I was saddened to hear of Mr Barringer's passing. I will always remember him as one of my favourite teachers at AHVS. I would echo the sentiments in many of the posts here, but what I always admired about him was his passion for literature and the fact that he had fun with his job. Thanks Mr B and R.I.P.
I was saddened to hear of Mr Barringer's passing. I will always remember him as one of my favourite teachers at AHVS. I would echo the sentiments in many of the posts here, but what I always admired about him was his passion for literature and the fact that he had fun with his job. Thanks Tom and R.I.P.
My sympathies to the family on your loss. He was my favorite English teacher at AHVS.
My sincere condolences to the Barringer family
Me B. Was my all time favourite teacher
He taught me to appreciate reading a good book
To look at all sides in an debate
To look at the big picture of life
I remember well the days lessons being postponed because a good topic of conversation came up and the whole class participated
Everyone was encouraged to speak their minds without fear of ridicule
I shall miss him
Verna Jonasson year of 1981
Jim was a wonderful teacher and mentor. He helped me and other students think beyond the small town, middle class boundaries of our teenage minds. He taught, though the study of literature, empathy and compassion. I remember him saying that if he could teach the way he wanted to it would be with his students in a bus, traveling around experiencing real life. He made the world a better place.
As a teacher, Jim inspired me to try to do the same. I am grateful for the positive role he played in my life.
I was lucky to do some babysitting for Jim and Peggy and fondly remember my time with this loving and caring family. Peggy, Gavin and James...I am holding you in my heart at this difficult time
Mr. Barringer was my first high school teacher...home room, grade 9, 1976. I remember him fondly, and just a couple of months ago I purchased two volumes of Damon Runyon lifetime works because I was remembering how I enjoyed it when Mr, Barringer read his work to our class.
He had a tremendous and positive impact upon many young minds.
Mr Barringer was a huge influence in my life--far beyond any school curriculum. He taught me about Bob Dylan and to listen to the lyrics, not just the music. He gave me a deep love of Shakespeare and Dickens. He taught me to question everything. He let me get away with plagiarism so that I could develop my own style as a writer. He taught me how to sniff out BS. He taught me that some styrofoam cups and string tethered to the air-conditioning unit in his class couldn't be passed off as a science experiment. Jim Barringer truly had a massive part in who I am as a person today--as well as who I am as a creative. You're not gone, Jim. I think, on behalf of all of your students, I can safely say that you live on in all of us.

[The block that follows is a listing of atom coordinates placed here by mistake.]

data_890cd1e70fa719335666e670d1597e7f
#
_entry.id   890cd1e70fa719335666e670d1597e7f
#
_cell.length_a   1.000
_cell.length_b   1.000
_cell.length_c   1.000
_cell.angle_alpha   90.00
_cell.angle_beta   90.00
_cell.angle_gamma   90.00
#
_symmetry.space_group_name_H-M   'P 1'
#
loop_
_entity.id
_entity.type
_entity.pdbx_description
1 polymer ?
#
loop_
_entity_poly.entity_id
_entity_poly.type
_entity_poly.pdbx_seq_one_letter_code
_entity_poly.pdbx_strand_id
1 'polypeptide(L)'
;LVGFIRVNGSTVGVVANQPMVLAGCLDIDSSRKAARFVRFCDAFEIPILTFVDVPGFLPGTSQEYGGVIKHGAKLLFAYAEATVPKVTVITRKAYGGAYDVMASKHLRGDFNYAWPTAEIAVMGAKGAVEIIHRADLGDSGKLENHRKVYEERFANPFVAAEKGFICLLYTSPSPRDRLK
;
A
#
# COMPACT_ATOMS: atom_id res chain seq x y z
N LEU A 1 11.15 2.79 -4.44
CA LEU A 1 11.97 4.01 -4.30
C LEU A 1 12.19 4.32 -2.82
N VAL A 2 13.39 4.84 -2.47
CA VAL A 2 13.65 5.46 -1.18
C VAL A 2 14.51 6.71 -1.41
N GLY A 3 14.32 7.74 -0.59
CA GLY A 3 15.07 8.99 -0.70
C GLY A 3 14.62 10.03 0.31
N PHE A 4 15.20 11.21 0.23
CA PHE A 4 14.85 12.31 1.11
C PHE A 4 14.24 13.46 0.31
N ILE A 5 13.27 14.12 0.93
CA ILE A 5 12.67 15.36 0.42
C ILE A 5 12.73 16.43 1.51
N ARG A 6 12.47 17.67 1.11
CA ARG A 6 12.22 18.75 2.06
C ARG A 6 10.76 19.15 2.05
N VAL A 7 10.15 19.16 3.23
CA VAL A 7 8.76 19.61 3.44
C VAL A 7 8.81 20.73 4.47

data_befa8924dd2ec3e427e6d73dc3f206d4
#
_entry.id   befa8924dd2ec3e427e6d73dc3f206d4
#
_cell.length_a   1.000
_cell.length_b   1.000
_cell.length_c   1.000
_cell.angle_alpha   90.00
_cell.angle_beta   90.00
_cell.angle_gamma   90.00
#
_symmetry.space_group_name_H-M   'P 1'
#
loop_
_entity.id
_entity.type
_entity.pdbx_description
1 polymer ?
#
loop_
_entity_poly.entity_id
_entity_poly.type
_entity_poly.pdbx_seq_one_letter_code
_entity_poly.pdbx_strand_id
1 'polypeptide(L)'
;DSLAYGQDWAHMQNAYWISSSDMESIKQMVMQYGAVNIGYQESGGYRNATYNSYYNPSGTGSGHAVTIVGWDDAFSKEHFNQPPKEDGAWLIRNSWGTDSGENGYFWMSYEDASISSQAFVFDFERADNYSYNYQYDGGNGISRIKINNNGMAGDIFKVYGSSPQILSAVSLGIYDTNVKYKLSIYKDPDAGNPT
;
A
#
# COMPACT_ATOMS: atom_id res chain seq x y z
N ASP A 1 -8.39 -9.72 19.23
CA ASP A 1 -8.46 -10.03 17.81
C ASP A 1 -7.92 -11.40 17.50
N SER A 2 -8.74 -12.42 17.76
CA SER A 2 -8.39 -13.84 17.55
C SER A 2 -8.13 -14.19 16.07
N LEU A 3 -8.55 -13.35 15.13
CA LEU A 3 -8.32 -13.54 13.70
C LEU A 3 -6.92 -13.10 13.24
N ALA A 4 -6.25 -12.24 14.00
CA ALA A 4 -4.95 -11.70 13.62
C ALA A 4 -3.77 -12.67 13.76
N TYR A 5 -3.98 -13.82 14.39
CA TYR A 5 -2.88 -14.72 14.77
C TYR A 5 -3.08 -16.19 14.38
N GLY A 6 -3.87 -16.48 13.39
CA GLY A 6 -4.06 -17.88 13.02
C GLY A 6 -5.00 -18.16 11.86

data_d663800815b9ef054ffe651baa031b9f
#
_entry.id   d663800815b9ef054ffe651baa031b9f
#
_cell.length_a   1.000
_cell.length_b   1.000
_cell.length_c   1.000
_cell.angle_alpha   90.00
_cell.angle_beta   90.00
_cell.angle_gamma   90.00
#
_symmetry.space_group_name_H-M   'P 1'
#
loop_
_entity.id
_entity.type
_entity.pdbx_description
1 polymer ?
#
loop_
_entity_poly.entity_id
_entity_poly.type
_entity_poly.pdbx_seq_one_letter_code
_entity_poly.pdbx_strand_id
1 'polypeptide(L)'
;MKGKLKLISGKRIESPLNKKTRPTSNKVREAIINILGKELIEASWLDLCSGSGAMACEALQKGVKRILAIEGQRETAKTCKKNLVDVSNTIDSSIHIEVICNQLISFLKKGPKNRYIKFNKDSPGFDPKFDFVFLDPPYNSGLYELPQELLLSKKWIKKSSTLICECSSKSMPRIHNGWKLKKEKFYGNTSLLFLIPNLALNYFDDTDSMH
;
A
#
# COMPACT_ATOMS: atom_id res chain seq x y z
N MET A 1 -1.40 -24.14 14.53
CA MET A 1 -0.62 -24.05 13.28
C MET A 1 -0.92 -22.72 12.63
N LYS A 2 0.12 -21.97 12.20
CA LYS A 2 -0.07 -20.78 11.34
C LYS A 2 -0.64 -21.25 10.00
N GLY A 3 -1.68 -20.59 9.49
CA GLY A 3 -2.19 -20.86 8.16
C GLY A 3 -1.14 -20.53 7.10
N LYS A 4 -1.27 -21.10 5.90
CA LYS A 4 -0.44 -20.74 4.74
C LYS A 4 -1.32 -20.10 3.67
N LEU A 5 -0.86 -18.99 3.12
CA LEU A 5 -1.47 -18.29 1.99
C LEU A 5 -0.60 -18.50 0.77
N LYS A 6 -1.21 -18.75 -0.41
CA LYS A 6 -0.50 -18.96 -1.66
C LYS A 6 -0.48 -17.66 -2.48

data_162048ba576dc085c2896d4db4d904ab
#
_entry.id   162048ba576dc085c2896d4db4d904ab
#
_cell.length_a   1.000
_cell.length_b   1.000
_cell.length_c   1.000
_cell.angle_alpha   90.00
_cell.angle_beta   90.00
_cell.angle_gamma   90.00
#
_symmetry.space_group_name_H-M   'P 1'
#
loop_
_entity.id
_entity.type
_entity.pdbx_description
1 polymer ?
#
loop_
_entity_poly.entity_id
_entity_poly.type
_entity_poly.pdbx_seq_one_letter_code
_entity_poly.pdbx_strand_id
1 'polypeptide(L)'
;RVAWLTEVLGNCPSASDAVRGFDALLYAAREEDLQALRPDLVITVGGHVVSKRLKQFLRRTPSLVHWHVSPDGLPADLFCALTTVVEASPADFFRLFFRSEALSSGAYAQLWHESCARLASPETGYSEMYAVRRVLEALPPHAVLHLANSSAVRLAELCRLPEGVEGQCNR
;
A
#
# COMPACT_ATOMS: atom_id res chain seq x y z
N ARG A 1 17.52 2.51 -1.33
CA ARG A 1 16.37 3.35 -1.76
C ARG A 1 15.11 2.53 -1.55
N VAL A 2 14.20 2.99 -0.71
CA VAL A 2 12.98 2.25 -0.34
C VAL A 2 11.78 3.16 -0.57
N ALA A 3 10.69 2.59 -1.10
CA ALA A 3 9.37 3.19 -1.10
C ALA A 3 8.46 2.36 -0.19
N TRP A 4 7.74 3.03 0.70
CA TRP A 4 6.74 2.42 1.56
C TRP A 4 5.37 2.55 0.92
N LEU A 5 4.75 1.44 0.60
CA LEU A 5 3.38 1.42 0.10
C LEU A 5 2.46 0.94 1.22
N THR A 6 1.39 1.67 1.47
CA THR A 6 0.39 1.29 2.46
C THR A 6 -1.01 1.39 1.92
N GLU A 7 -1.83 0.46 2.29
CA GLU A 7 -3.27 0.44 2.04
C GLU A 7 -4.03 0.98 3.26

It is profound sadness that I feel learning of Jim's passing. Jim was my high school English teacher and a person that transformed my understanding of learning. He made me realize that I owned my learning, not the curriculum expected nor the number of classes I attended; it was all mine. He was creative and fun and thoughtful and a very deep thinker and literature came to life with Jim's guidance. This became part of all learning in life; it was up to me to seek it and make it happen. His beloved wife, Dr Peggy Barringer became my teacher and mentor in Medicine where Jim's teaching lived on and they were really like 'one person' to me in the way they lived and taught. Alzheimer's is such an unfair disease as it takes away the mind and soul of a human and I was devastated to learn that Jim suffered from this as his mind was so beautiful. I also feel such sadness for the burden of this disease on Peggy and the family as this is tragic for all to live through. Thank you Jim Barringer for being the fantastic human being you were. And heartfelt hugs and love to Peggy for the loss of the love of her life, her best friend and daily companion.
My deepest sympathies to Dr. Barringer and her family. Mr. Barringer was my high school English teacher for grades 11-13 (1979-1982). He had a profound impact on my life creating and inspiring a love of writing, reading, and music (particularly Bob Dylan) that I will be forever grateful for. So so many times over the years, I have thought of him and what he taught me. He challenged, guided, supported, and inspired He was quite simply, an extraordinary teacher and role model. I wish that I was able to thank him once more for all that he did for me.
Please accept our deepest condolences for your family's loss.